Celebrating Earth Day
Earth Day was founded on April 22, 1970, by Senator Gaylord Nelson, in the Hopes of making the environment a political issue at a time when U.S. rivers had caught on fire and thick smog was choking our cities. Since then major environmental laws have helped clean up the soil, air, and water in the U.S.
However, there is much more work to be done. According to the Earth Day Network www.earthday.org, Plastic is poisoning the ocean and land, injuring marine life and even affecting our health. The Earth Day Network is working to secure a future free of plastic pollution. They are also working to Green Our Schools in the hopes of creating healthy schools for kids to study, learn and grow. And they also are working to Reforest the Earth, as our planet is losing 15 billion trees each year.
Go to their Website if you are interested in Being Part of the Change.
7 Things We’ve Learned since the last Earth Day:
- Plastic is a bigger problem than we thought: The plastic crisis is a global one with between 4.8 and 12.7 million metric tons of plastic going into the oceans each year.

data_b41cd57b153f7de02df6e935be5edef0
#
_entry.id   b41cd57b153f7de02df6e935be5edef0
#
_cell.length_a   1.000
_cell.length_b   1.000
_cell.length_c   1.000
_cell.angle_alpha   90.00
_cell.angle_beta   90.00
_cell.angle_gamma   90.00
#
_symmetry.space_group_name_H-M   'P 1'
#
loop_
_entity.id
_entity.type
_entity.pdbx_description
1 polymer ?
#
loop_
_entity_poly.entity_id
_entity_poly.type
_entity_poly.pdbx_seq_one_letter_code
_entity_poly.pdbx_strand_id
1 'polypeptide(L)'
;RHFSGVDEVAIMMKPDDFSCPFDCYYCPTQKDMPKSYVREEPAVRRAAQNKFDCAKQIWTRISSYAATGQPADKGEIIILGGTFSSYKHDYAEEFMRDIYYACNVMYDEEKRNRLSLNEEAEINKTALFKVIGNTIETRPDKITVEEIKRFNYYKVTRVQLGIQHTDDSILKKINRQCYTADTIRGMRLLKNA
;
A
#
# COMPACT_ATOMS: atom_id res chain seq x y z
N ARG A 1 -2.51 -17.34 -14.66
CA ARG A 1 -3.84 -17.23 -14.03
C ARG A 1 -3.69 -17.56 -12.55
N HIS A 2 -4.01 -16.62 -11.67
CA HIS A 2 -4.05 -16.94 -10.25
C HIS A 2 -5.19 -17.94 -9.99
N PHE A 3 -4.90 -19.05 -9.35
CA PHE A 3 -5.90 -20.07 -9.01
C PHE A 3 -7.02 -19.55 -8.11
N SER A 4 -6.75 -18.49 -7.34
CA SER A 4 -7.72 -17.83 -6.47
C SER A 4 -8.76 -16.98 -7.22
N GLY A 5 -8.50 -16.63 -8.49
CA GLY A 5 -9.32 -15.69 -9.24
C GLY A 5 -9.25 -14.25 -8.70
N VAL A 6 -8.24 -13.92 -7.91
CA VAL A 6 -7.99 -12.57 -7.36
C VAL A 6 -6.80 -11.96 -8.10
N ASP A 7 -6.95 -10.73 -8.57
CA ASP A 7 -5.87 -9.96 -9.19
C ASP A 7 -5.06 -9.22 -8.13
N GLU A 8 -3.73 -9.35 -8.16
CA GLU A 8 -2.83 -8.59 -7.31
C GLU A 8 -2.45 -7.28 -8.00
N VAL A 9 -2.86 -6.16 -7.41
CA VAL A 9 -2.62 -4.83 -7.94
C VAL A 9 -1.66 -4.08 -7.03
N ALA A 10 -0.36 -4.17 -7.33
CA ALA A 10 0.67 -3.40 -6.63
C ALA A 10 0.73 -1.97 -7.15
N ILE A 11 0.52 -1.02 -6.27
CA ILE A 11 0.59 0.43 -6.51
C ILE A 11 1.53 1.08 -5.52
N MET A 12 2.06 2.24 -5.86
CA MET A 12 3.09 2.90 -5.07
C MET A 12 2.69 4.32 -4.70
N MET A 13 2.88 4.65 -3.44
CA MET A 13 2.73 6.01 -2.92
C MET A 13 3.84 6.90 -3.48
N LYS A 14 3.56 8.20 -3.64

- We lost the last male northern white rhino this year.
- A few species have bounced back and we discovered some new ones.
- Greenland’s ice is melting faster than we realized.
- Thanks to humanitarian assistance, Seagrass is re-growing in the Chesapeake Bay.
- We need to learn more about natural disasters, like the hurricanes we experienced.
- Scientists are getting closer to finding another Earth in the Universe.
I would say that a lot of progress has been made since the first Earth Day, but much more needs to be done to take care of the planet that we live on. It is up to each and every person to do their part for the environment. For all the kids that are focused on finding solutions and Changing the World ~ these are some of the issues we face!